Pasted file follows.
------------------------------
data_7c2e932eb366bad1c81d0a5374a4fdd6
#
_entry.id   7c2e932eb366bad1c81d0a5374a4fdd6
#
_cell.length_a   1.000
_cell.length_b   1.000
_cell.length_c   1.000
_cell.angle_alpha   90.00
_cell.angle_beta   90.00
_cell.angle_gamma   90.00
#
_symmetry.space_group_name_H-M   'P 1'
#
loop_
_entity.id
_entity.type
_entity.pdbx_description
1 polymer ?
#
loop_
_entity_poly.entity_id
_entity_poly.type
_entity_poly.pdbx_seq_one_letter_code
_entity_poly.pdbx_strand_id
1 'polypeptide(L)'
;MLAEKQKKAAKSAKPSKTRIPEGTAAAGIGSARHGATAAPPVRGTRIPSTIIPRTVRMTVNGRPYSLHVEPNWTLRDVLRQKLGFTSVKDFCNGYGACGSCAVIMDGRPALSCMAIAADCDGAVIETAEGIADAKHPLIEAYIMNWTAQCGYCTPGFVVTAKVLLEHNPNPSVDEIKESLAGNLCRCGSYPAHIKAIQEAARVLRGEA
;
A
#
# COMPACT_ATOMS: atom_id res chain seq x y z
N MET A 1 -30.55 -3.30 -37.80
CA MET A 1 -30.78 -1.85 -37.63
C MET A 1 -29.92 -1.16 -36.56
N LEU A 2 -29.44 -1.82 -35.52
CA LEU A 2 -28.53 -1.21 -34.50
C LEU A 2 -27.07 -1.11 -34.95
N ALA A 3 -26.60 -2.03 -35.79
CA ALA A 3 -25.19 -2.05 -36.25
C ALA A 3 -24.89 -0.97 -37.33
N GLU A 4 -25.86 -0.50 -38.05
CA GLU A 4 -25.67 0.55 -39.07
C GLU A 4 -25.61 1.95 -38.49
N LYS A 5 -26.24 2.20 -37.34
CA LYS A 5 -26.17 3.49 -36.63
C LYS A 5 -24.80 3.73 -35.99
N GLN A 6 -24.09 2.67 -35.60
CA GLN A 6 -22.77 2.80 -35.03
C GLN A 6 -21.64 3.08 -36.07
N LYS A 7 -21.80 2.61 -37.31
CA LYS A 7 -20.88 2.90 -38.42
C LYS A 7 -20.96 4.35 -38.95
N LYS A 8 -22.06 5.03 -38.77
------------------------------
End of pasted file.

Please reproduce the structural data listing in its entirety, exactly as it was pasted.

data_7c2e932eb366bad1c81d0a5374a4fdd6
#
_entry.id   7c2e932eb366bad1c81d0a5374a4fdd6
#
_cell.length_a   1.000
_cell.length_b   1.000
_cell.length_c   1.000
_cell.angle_alpha   90.00
_cell.angle_beta   90.00
_cell.angle_gamma   90.00
#
_symmetry.space_group_name_H-M   'P 1'
#
loop_
_entity.id
_entity.type
_entity.pdbx_description
1 polymer ?
#
loop_
_entity_poly.entity_id
_entity_poly.type
_entity_poly.pdbx_seq_one_letter_code
_entity_poly.pdbx_strand_id
1 'polypeptide(L)'
;MLAEKQKKAAKSAKPSKTRIPEGTAAAGIGSARHGATAAPPVRGTRIPSTIIPRTVRMTVNGRPYSLHVEPNWTLRDVLRQKLGFTSVKDFCNGYGACGSCAVIMDGRPALSCMAIAADCDGAVIETAEGIADAKHPLIEAYIMNWTAQCGYCTPGFVVTAKVLLEHNPNPSVDEIKESLAGNLCRCGSYPAHIKAIQEAARVLRGEA
;
A
#
# COMPACT_ATOMS: atom_id res chain seq x y z
N MET A 1 -30.55 -3.30 -37.80
CA MET A 1 -30.78 -1.85 -37.63
C MET A 1 -29.92 -1.16 -36.56
N LEU A 2 -29.44 -1.82 -35.52
CA LEU A 2 -28.53 -1.21 -34.50
C LEU A 2 -27.07 -1.11 -34.95
N ALA A 3 -26.60 -2.03 -35.79
CA ALA A 3 -25.19 -2.05 -36.25
C ALA A 3 -24.89 -0.97 -37.33
N GLU A 4 -25.86 -0.50 -38.05
CA GLU A 4 -25.67 0.55 -39.07
C GLU A 4 -25.61 1.95 -38.49
N LYS A 5 -26.24 2.20 -37.34
CA LYS A 5 -26.17 3.49 -36.63
C LYS A 5 -24.80 3.73 -35.99
N GLN A 6 -24.09 2.67 -35.60
CA GLN A 6 -22.77 2.80 -35.03
C GLN A 6 -21.64 3.08 -36.07
N LYS A 7 -21.80 2.61 -37.31
CA LYS A 7 -20.88 2.90 -38.42
C LYS A 7 -20.96 4.35 -38.95
N LYS A 8 -22.06 5.03 -38.77